We all have our scripts to follow, and whether I personalize or not goes by the wayside if I make a lot of noise, without ever conveying the least bit of information ABOUT MY NOVEL. Or even that it is a novel. Or why I think it’s relevant to Agent X, Y, or Z. Or even make it clear that what I am attempting to do is to query something.

I called myself The Gatekeeper above, and would imagine most of my readers who are writers or agents (they do crop up!) would agree, the gatekeeper analogy in querying/publishing does nobody any favors.

But querying is a professional communication, we all agree on that. And to conduct professional communication in the way my fighting foe above has done would be unthinkable.

(Even now, I suspect Janet Reid, Jessica Faust, and hundreds of other agents are/would have to disagree – they probably do get EXACTLY this approach, from geniuses who’ve found the office number, and wish to treat agents to their honeyed words directly, bypassing slush with their pristine and special snowflakes. We’ve heard about it, and there are countless agency sites exhorting that authors NOT call them directly for a reason.)

It is for ME, and for all my wise and wonderful authorial readers, this would be unthinkable. Of course.

It seems so basic to me – yet I have worked in a fairly stereotypical office setting or another for nearly thirty years. Not all authors do, nor could stand to. And so baseline assumptions for effective professional communications are not there. And, given the creative nature of our product, we may think a creative approach is best in getting it out there.

That can work. But even the most unexpected innovations in getting our work out there, in the successful cases, still maintains essential professional respect. It doesn’t involve stalking agents to find out their alma mater and subjecting their voicemail to extreme lo-fi (do the kids know what low-fidelity means anymore, by the way … ?) fight songs. It involves getting attention without demanding it personally and invasively. Maybe by canny support in service of self-published work that stands the test of marketing success and the expectation of future revenue etc. Maybe in the unique voice of an unexpected character, translated into a simple, ordinary query. Maybe in a hundred ways I can’t think of because I am stodgy and dowdy and doing things the old way.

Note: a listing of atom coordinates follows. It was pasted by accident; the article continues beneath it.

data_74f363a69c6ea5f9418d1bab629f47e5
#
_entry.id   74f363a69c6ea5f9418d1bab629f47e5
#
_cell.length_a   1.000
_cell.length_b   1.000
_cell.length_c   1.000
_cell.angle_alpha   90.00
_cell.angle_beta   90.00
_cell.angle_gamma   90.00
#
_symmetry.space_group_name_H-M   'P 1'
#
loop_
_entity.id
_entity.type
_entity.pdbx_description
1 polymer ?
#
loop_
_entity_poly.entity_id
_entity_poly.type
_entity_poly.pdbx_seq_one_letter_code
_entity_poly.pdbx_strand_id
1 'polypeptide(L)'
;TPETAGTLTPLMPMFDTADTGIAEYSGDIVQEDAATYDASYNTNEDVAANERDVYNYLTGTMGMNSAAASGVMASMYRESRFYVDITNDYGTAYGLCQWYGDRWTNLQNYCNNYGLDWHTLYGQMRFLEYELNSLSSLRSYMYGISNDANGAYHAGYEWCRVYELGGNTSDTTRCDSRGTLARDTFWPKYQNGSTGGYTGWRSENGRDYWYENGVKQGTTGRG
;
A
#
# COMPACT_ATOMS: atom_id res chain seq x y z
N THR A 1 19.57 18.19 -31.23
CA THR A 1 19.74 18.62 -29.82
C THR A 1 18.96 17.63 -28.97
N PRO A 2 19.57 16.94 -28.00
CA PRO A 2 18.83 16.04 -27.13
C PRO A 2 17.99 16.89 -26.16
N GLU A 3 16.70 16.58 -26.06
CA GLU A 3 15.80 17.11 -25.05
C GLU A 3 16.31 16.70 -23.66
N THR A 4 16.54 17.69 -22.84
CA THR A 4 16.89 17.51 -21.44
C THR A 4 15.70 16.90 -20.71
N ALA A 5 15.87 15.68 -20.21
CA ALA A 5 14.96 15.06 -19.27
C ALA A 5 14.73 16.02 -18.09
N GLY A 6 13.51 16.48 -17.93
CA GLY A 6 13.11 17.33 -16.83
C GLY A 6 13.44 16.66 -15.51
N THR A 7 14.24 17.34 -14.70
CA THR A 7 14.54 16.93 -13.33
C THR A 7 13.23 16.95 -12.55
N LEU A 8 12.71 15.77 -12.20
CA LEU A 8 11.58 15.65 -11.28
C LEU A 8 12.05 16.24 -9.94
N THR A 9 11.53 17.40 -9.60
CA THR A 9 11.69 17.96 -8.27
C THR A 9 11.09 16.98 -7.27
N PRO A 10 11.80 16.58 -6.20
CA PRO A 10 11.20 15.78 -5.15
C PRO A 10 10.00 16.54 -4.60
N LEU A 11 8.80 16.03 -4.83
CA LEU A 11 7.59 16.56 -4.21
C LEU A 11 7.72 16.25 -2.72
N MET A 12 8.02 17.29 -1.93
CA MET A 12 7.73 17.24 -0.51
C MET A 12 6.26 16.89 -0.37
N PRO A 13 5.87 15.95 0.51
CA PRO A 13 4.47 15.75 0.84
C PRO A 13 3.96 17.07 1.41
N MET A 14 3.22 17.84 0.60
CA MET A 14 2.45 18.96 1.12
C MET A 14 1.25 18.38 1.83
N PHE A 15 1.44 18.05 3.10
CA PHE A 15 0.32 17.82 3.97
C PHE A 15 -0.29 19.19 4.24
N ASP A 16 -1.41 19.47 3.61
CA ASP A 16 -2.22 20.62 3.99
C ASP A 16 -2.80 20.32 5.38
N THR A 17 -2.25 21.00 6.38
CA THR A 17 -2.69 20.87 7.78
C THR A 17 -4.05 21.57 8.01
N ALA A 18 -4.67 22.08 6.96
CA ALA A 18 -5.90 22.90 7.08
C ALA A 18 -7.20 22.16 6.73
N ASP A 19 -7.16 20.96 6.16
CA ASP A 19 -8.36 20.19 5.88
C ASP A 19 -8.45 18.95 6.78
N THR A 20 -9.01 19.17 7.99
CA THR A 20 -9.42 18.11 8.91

Not by calling incessantly for weeks, with no message.

Not by FIGHTING for time un-earned, while providing no reason it should be given.

Wednesday, March 25, 2015

If I Had My Druthers

Please accept my apologies for a late post from Monday ...

Monday mornings that start off rolling are the best beginning for a work week. I had a mental note or two coming in, only a minor glitch or two firing up, and a good, solid four hours of steady work to keep me going in the a.m. There were also two fresh new rejections (both of them expected, so the sting was minor); one on a query sent only yesterday, and one only a couple or three weeks old.


I honestly wonder, as I consider shelving (as distinct from “drawering”, which would imply entirely giving up hope) Ax____, whether it is right or wrong to do so. It’s hard to be open to the possibility of putting away a work I know is GOOD, even if I have begun to consider that it may not be the work that can launch my second career, but I am trying to allow the idea to be … okay. At the same time, yes, querying is a numbers game and this could just be my origin myth, the tale of the super-author in the making, the cred that makes my own arc as worthwhile as (insert respected/much-rejected author’s name here) – and as Clovis’ own.

That latter is tempting, and honestly I would hardly stop to think about “quitting” (for NOW) on Ax, except that … I feel like I’ve run out of lists to plunder, research resources to take advantage of. Options. I feel like I’ve queried every agent who even mentions histfic without dotting their eyes with little Regency romance hearts or … yeah, mentioning that it’d be nice to see something other than some white European king for a change.

Hilary Mantel did spectacularly well with Wolf Hall and Bringing up the Bodies, but … Hilary Mantel also wasn’t a debut novelist in the first place, and was writing and publishing on a different continent from my own in the second place. She had twenty years’ catalog of performance behind her. She also found a way to write about the perennially-blockbuster Tudors without quite treading old ground. And now she also has TWO Man-Booker prizes to her credit.